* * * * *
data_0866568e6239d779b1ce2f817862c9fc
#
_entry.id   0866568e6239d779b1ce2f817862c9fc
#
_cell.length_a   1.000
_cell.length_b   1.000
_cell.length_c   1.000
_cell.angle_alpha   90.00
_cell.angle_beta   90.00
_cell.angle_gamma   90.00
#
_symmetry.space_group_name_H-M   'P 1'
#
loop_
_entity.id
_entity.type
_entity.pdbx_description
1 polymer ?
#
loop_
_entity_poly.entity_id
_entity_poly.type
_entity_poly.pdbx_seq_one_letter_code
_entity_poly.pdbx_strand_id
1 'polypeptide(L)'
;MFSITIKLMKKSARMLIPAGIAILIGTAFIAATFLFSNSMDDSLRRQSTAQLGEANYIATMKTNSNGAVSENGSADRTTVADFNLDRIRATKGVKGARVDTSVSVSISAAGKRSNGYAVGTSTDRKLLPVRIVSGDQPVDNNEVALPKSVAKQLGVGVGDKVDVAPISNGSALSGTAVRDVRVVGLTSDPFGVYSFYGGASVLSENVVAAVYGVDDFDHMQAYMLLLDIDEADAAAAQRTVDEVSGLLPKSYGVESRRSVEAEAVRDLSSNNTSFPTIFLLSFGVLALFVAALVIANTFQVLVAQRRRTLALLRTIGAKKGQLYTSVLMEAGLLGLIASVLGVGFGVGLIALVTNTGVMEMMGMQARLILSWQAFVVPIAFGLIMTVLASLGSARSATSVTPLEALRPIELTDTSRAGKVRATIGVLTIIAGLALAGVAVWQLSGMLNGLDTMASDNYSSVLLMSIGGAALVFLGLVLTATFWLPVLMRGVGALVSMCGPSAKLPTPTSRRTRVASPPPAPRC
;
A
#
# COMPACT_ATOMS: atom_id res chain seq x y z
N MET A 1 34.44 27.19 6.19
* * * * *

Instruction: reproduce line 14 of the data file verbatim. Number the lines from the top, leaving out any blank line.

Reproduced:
loop_